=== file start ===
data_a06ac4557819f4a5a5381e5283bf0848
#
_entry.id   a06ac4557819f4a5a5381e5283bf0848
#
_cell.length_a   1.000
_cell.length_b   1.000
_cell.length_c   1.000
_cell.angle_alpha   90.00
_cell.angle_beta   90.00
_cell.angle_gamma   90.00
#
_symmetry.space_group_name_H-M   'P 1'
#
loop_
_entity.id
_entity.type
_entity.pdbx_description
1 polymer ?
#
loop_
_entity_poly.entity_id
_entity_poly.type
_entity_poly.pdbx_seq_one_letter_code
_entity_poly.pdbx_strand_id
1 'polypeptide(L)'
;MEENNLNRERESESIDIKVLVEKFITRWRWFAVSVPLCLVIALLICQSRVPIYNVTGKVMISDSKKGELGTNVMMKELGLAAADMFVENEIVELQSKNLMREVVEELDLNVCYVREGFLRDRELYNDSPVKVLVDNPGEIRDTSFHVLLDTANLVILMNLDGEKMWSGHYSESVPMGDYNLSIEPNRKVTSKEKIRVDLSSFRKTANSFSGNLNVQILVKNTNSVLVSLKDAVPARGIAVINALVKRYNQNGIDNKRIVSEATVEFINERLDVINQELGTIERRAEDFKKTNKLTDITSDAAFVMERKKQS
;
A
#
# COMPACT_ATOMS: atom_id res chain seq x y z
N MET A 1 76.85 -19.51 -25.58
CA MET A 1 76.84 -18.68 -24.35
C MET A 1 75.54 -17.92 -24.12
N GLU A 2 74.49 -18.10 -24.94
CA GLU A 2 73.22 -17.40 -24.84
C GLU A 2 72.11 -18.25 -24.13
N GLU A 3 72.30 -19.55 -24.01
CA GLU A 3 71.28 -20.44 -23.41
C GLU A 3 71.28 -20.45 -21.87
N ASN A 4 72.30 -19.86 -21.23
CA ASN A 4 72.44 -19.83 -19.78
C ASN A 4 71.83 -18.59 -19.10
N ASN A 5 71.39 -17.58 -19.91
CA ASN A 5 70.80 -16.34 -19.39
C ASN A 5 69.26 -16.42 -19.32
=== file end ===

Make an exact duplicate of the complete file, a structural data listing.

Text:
data_a06ac4557819f4a5a5381e5283bf0848
#
_entry.id   a06ac4557819f4a5a5381e5283bf0848
#
_cell.length_a   1.000
_cell.length_b   1.000
_cell.length_c   1.000
_cell.angle_alpha   90.00
_cell.angle_beta   90.00
_cell.angle_gamma   90.00
#
_symmetry.space_group_name_H-M   'P 1'
#
loop_
_entity.id
_entity.type
_entity.pdbx_description
1 polymer ?
#
loop_
_entity_poly.entity_id
_entity_poly.type
_entity_poly.pdbx_seq_one_letter_code
_entity_poly.pdbx_strand_id
1 'polypeptide(L)'
;MEENNLNRERESESIDIKVLVEKFITRWRWFAVSVPLCLVIALLICQSRVPIYNVTGKVMISDSKKGELGTNVMMKELGLAAADMFVENEIVELQSKNLMREVVEELDLNVCYVREGFLRDRELYNDSPVKVLVDNPGEIRDTSFHVLLDTANLVILMNLDGEKMWSGHYSESVPMGDYNLSIEPNRKVTSKEKIRVDLSSFRKTANSFSGNLNVQILVKNTNSVLVSLKDAVPARGIAVINALVKRYNQNGIDNKRIVSEATVEFINERLDVINQELGTIERRAEDFKKTNKLTDITSDAAFVMERKKQS
;
A
#
# COMPACT_ATOMS: atom_id res chain seq x y z
N MET A 1 76.85 -19.51 -25.58
CA MET A 1 76.84 -18.68 -24.35
C MET A 1 75.54 -17.92 -24.12
N GLU A 2 74.49 -18.10 -24.94
CA GLU A 2 73.22 -17.40 -24.84
C GLU A 2 72.11 -18.25 -24.13
N GLU A 3 72.30 -19.55 -24.01
CA GLU A 3 71.28 -20.44 -23.41
C GLU A 3 71.28 -20.45 -21.87
N ASN A 4 72.30 -19.86 -21.23
CA ASN A 4 72.44 -19.83 -19.78
C ASN A 4 71.83 -18.59 -19.10
N ASN A 5 71.39 -17.58 -19.91
CA ASN A 5 70.80 -16.34 -19.39
C ASN A 5 69.26 -16.42 -19.32